Form: e-book, mobi format
Genre: fantasy fiction
Target audience: adults
Authun a Viking king has a problem – he is childless. He is not just any king, mind you, he is Authun the Pitiless and his exploits are legendary. He must ensure his people will be led by somebody at least as good as him or better. In short his son.Acting on the prophecy of the witch queen Gullveig, he raids an Anglo-Saxon village looking for a promised infant. He finds twins instead, with their disfigured mother. One he keeps and names Vali; the other, Feileg, is kept by Gullveig herself to serve as her protector; the boy is sent to be schooled in the animalistic magic of the berserkers and wolf people. However, the prince and the wolf boy are entwined in the same web of destiny – over the years, the twins become pawns in the complex game of magical subterfuge that is the eternal war between Odin and Loki.
The tale moves forward. Vali is brought up in a peaceful village, leading a lifestyle which makes him value pursuits other than those expected of a son of Authun the Pitiless. He is known as Vali the Swordless for one thing and, to make it even worse, he falls for a simple peasant girl, Adisla, refusing to marry a princess designated to be his wife. In short Vali is a prince who doesn’t want to play the role expected of him– he abhors fighting and he intends to lead a “normal” life (normal from our point of view of course). Unfortunately his fate will be a bit different.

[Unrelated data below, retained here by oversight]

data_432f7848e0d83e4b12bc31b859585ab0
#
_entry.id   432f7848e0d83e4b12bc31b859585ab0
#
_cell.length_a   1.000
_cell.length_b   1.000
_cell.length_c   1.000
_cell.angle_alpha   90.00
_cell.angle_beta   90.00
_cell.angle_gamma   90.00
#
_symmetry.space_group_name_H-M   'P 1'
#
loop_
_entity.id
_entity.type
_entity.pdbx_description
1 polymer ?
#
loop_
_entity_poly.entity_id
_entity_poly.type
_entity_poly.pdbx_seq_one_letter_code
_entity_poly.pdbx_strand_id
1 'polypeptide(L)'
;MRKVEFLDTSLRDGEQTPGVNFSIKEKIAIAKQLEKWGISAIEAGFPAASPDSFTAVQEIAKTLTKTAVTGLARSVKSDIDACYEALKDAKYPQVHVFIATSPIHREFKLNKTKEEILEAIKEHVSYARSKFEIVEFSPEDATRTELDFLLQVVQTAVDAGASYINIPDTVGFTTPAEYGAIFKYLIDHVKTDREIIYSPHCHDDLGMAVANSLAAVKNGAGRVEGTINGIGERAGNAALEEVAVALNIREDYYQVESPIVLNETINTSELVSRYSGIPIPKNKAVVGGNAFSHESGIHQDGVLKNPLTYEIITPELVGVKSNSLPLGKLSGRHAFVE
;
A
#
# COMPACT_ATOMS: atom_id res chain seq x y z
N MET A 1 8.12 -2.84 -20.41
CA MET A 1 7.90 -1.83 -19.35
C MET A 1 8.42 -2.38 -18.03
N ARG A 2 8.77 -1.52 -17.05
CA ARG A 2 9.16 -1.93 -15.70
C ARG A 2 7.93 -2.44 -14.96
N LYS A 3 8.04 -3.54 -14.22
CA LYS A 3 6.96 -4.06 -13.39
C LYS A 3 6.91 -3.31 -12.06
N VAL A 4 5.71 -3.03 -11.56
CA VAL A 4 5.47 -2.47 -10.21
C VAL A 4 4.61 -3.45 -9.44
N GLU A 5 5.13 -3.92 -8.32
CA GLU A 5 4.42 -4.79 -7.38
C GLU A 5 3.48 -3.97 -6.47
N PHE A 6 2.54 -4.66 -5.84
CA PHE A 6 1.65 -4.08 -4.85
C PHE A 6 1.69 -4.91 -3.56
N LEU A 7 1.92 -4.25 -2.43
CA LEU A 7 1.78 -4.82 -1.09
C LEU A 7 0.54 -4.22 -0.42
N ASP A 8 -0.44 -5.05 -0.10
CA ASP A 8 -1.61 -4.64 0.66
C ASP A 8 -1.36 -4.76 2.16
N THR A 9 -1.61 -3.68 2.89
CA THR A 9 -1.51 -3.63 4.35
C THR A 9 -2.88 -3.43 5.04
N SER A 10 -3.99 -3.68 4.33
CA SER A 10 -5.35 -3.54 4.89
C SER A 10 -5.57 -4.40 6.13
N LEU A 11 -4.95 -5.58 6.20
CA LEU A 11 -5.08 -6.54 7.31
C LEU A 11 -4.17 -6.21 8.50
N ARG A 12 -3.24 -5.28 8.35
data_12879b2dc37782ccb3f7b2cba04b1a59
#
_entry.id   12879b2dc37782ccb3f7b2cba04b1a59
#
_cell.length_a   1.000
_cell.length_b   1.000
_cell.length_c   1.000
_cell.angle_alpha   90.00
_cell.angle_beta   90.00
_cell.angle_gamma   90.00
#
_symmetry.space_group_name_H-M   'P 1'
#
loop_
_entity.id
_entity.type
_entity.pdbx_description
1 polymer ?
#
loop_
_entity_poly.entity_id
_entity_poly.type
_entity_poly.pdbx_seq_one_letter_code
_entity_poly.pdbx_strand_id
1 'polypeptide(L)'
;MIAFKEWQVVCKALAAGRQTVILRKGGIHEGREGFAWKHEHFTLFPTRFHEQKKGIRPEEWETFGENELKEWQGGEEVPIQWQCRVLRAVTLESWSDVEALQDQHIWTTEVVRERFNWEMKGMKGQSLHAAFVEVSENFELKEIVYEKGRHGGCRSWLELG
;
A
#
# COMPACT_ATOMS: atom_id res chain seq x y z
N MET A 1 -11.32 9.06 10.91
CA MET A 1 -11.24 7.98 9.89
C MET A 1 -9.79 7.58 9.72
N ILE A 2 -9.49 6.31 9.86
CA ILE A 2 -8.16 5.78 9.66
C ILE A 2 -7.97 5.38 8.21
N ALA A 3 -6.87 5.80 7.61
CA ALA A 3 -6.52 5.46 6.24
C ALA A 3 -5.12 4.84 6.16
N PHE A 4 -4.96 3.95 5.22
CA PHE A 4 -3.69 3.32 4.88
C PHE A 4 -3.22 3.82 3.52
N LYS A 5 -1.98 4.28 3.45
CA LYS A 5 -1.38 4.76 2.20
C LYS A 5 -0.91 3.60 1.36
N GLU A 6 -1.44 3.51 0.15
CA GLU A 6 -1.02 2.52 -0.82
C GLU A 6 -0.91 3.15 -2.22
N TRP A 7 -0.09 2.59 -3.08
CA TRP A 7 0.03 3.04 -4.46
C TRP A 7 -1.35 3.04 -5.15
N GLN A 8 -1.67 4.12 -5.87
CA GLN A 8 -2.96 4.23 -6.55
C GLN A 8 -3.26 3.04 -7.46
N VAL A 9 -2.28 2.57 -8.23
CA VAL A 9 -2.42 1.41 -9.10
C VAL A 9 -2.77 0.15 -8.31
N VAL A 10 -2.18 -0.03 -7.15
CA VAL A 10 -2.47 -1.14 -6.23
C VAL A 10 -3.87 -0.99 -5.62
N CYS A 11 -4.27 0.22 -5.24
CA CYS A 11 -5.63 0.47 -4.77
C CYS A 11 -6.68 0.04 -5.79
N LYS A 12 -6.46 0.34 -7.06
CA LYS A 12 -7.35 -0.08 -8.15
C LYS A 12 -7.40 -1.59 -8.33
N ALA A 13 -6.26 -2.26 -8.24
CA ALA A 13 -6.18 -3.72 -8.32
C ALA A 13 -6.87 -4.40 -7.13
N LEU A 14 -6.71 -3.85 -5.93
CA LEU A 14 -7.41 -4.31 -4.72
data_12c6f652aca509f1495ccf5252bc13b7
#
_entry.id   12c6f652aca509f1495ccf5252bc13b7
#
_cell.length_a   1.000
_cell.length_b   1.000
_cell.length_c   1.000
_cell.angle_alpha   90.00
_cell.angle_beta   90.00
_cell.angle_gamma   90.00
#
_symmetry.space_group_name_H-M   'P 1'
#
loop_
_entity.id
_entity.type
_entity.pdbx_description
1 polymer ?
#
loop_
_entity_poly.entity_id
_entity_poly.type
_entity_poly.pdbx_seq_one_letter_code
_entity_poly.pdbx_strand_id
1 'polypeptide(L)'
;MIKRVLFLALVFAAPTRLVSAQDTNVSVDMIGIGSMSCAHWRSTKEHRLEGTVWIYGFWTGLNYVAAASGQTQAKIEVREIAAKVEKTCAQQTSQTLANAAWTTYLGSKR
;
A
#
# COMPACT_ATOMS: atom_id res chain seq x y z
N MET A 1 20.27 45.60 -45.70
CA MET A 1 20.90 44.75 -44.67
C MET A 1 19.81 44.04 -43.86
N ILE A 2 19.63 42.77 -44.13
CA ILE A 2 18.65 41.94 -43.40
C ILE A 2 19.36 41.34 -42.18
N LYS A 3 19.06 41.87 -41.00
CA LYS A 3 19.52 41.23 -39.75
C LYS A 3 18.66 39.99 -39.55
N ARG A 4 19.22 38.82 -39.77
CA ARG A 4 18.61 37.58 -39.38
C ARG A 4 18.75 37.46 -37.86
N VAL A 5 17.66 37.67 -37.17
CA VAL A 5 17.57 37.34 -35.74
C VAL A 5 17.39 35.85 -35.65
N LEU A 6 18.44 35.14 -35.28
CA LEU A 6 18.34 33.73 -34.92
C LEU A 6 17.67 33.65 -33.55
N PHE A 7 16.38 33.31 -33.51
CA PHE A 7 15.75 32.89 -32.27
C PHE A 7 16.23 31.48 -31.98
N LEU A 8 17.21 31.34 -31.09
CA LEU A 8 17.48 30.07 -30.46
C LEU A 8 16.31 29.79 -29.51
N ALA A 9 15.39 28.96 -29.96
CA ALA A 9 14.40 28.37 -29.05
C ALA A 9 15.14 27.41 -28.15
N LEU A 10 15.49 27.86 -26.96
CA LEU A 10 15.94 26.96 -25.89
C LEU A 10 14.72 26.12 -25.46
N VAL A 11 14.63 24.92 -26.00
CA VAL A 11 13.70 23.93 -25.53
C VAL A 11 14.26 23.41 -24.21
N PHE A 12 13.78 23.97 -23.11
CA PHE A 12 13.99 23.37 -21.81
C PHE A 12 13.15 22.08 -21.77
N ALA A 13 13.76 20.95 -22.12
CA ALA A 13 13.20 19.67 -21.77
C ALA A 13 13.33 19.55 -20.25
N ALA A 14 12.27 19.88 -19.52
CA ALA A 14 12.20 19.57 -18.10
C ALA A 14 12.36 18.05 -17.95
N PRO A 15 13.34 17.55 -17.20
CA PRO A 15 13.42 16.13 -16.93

The princess’s father, another local ruler, wants to get rid of Vali but he must do it in a very diplomatic way – the wrath of Authun can be deadly. He tricks the young prince (Vali is thirteen at that time but we are talking about a society in which a 35-year-old man is called old so, I suppose you can place Vali’s age somewhere around 18) into bringing him a head of a werewolf or even better, capturing a live werewolf. Adisla’s life depends on it. Vali goes werewolf hunting and, quite unexpectedly even for himself, returns with his twin brother, Feileg, who, in the meantime, became a real beast of a man, hunting with his bare hands and teeth and living like a wild animal in the forest. Soon after Vali’s triumphal return Danes raid the village and, despite the heroic defense led by Vali, they manage to steal Adisla away. Vali finds out it was not an accident – they were looking specifically for the girl, even knew her name. What did they need a simple peasant girl for?
Vali, now an outlaw, with his faithful mentor and bodyguard, Braggi, and Feileg, who managed to fall in love with Adisla in no time, set out to rescue his beloved and find out more about the mysterious raid. He never imagines how the journey will change him.
What I liked:
This novel was a good page turner – it begins as a historical Viking story but soon it turns into a battle between ancient Gods and other magical powers, with a nice touch of horror along the way (nice meaning original, not pleasant – there are plenty of entertaining but brutal action scenes). Fortunately the author didn’t forget to add some sense of humour to the mix, making it all more palatable.